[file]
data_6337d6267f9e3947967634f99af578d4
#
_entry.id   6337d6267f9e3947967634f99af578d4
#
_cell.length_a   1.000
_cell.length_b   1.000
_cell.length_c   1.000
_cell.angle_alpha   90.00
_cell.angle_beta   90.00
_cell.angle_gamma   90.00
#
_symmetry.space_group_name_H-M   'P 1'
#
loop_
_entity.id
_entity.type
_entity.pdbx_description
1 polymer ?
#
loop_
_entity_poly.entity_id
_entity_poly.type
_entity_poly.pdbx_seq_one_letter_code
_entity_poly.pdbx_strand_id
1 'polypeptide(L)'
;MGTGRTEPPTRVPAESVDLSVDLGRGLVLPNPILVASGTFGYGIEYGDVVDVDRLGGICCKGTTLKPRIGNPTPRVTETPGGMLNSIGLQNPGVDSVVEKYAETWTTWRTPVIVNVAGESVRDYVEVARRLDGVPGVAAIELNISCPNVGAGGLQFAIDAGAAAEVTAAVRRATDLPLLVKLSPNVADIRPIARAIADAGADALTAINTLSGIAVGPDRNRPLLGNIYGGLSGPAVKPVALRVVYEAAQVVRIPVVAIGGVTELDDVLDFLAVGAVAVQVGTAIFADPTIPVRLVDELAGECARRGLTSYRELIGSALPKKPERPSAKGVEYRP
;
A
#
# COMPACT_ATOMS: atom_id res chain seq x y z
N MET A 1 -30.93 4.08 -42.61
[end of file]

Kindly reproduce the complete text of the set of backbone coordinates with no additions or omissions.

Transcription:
data_6337d6267f9e3947967634f99af578d4
#
_entry.id   6337d6267f9e3947967634f99af578d4
#
_cell.length_a   1.000
_cell.length_b   1.000
_cell.length_c   1.000
_cell.angle_alpha   90.00
_cell.angle_beta   90.00
_cell.angle_gamma   90.00
#
_symmetry.space_group_name_H-M   'P 1'
#
loop_
_entity.id
_entity.type
_entity.pdbx_description
1 polymer ?
#
loop_
_entity_poly.entity_id
_entity_poly.type
_entity_poly.pdbx_seq_one_letter_code
_entity_poly.pdbx_strand_id
1 'polypeptide(L)'
;MGTGRTEPPTRVPAESVDLSVDLGRGLVLPNPILVASGTFGYGIEYGDVVDVDRLGGICCKGTTLKPRIGNPTPRVTETPGGMLNSIGLQNPGVDSVVEKYAETWTTWRTPVIVNVAGESVRDYVEVARRLDGVPGVAAIELNISCPNVGAGGLQFAIDAGAAAEVTAAVRRATDLPLLVKLSPNVADIRPIARAIADAGADALTAINTLSGIAVGPDRNRPLLGNIYGGLSGPAVKPVALRVVYEAAQVVRIPVVAIGGVTELDDVLDFLAVGAVAVQVGTAIFADPTIPVRLVDELAGECARRGLTSYRELIGSALPKKPERPSAKGVEYRP
;
A
#
# COMPACT_ATOMS: atom_id res chain seq x y z
N MET A 1 -30.93 4.08 -42.61